Vol. 194 No. 9
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More Stories from the November 10, 2018 issue

  1. Planetary Science

    Spiky ice spires may stud the equator of Jupiter’s moon Europa

    Fields of jagged ice spires, if they exist, could affect where future spacecraft land on the Jovian moon.

  2. Neuroscience

    How your brain is like a film editor

    A brain structure called the hippocampus may slice our continuous existence into discrete chunks that can be stored as memories.

  3. Health & Medicine

    Nearly 2 million U.S. adult nonsmokers vape

    A new study finds that an estimated 1.9 million U.S. adult nonsmokers use e-cigarettes, highlighting worries that the devices are addictive.

  4. Animals

    What bees did during the Great American Eclipse

    A rare study of bees during a total solar eclipse finds that the insects buzzed around as usual — until totality.

  5. Astronomy

    The first observed wimpy supernova may have birthed a neutron star duo

    Scientists have spotted a faint, fast supernova for the first time, possibly explaining how pairs of dense stellar corpses called neutron stars form.

  6. Health & Medicine

    Hundreds of dietary supplements are tainted with potentially harmful drugs

    Most dietary supplements tainted with pharmaceutical drugs were marketed for sexual enhancement, weight loss or muscle building.

  7. Animals

    How nectar bats fly nowhere

    Exquisitely sensitive tech makes first direct measurements of the forces of bat wingbeats.

  8. Agriculture

    Add beer to the list of foods threatened by climate change

    Barley crops around the world will be threatened by drought and heat.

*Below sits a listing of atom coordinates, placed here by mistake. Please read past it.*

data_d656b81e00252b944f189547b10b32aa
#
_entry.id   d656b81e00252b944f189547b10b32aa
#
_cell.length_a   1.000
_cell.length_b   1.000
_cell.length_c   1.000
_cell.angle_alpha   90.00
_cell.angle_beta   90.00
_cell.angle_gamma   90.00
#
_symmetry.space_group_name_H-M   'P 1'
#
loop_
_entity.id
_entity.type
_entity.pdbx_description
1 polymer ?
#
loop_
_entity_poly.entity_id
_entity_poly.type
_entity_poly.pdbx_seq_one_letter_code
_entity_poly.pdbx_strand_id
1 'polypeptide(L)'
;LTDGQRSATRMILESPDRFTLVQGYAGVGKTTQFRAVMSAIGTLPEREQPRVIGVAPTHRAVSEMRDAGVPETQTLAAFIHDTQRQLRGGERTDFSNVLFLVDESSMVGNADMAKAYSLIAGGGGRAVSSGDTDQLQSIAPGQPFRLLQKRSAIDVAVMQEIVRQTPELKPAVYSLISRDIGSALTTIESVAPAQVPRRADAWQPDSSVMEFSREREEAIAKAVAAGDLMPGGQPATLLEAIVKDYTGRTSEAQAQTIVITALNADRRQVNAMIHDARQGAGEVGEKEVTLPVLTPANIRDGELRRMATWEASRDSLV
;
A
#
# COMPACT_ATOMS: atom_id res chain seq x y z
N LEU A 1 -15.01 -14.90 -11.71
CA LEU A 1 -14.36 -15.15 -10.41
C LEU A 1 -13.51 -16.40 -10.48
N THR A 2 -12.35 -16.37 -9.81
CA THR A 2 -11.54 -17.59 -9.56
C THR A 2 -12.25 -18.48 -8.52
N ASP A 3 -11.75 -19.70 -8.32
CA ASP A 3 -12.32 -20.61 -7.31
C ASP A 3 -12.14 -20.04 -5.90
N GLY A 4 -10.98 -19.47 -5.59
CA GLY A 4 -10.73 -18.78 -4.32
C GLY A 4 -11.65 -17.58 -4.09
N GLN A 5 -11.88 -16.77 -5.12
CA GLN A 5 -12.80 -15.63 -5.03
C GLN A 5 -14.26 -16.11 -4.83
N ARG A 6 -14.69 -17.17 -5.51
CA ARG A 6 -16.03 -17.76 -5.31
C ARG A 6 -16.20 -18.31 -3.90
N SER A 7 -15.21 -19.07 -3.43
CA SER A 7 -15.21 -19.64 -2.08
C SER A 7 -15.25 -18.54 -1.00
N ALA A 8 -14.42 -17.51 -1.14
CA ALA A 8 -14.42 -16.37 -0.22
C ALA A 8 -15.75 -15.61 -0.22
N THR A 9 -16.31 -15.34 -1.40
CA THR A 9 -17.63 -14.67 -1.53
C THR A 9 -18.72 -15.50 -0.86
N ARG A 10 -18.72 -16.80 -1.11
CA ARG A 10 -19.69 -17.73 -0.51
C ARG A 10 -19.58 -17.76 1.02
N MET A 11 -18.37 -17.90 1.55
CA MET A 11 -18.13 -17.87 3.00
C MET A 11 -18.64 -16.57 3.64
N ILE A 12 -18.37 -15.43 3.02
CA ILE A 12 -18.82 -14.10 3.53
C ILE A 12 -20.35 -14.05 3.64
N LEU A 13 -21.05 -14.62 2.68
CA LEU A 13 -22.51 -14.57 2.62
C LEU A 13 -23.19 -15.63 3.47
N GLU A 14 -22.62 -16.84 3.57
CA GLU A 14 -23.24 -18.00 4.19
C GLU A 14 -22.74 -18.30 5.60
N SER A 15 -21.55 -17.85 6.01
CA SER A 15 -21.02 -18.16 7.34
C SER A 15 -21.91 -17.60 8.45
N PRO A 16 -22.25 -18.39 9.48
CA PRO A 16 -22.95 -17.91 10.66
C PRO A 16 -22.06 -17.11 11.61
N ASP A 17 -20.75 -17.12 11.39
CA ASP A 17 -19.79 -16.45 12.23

9. Animals

    In cadaver caves, baby beetles grow better with parental goo

    A dead mouse — with the right microbial treatment from beetle parents — becomes a much better nursery than your average carcass.

  10. Neuroscience

    People who have a good sense of smell are also good navigators

    A sense of smell and a sense of direction are tangled in the brain, a new study finds.

  11. Archaeology

    An ancient child’s ‘vampire burial’ included steps to prevent resurrection

    A 10-year-old skeleton in a Roman cemetery had a stone placed in its mouth to prevent the youngster from rising from the dead, researchers say.

  12. Earth

    These ancient mounds may not be the earliest fossils on Earth after all

    A new analysis suggests that tectonics, not microbes, formed cone-shaped structures in 3.7-billion-year-old rock.

  13. Particle Physics

    What the electron’s near-perfect roundness means for new physics

    The electron remains stubbornly round, meaning we may need to build beyond the Large Hadron Collider to find physics outside of the standard model.

  14. Archaeology

    The water system that helped Angkor rise may have also brought its fall

    A complex water system magnified flooding’s disruption of the medieval Cambodian city of Angkor.

  15. Genetics

    DNA differences are linked to having same-sex sexual partners

    Genetic differences are associated with choosing same-sex partners in both men and women.

  16. Paleontology

    In a first, scientists spot what may be lungs in an ancient bird fossil

    Possible traces of lungs preserved with a 120-million-year-old bird fossil could represent a respiratory system similar to that of modern birds.

  17. Paleontology

    T. rex pulverized bones with an incredible amount of force

    Tyrannosaurus rex’s powerful bite and remarkably strong teeth helped the dinosaur crush bones.

  18. Climate

    ‘18 Miles’ is full of interesting tales about Earth’s atmosphere

    The new book ‘18 Miles’ takes readers on a journey through the atmosphere and the history of understanding climate and weather.

  19. Animals

    If you want to believe your home’s bug free, don’t read this book

    ‘Never Home Alone’ reveals the hidden world living in human-made spaces.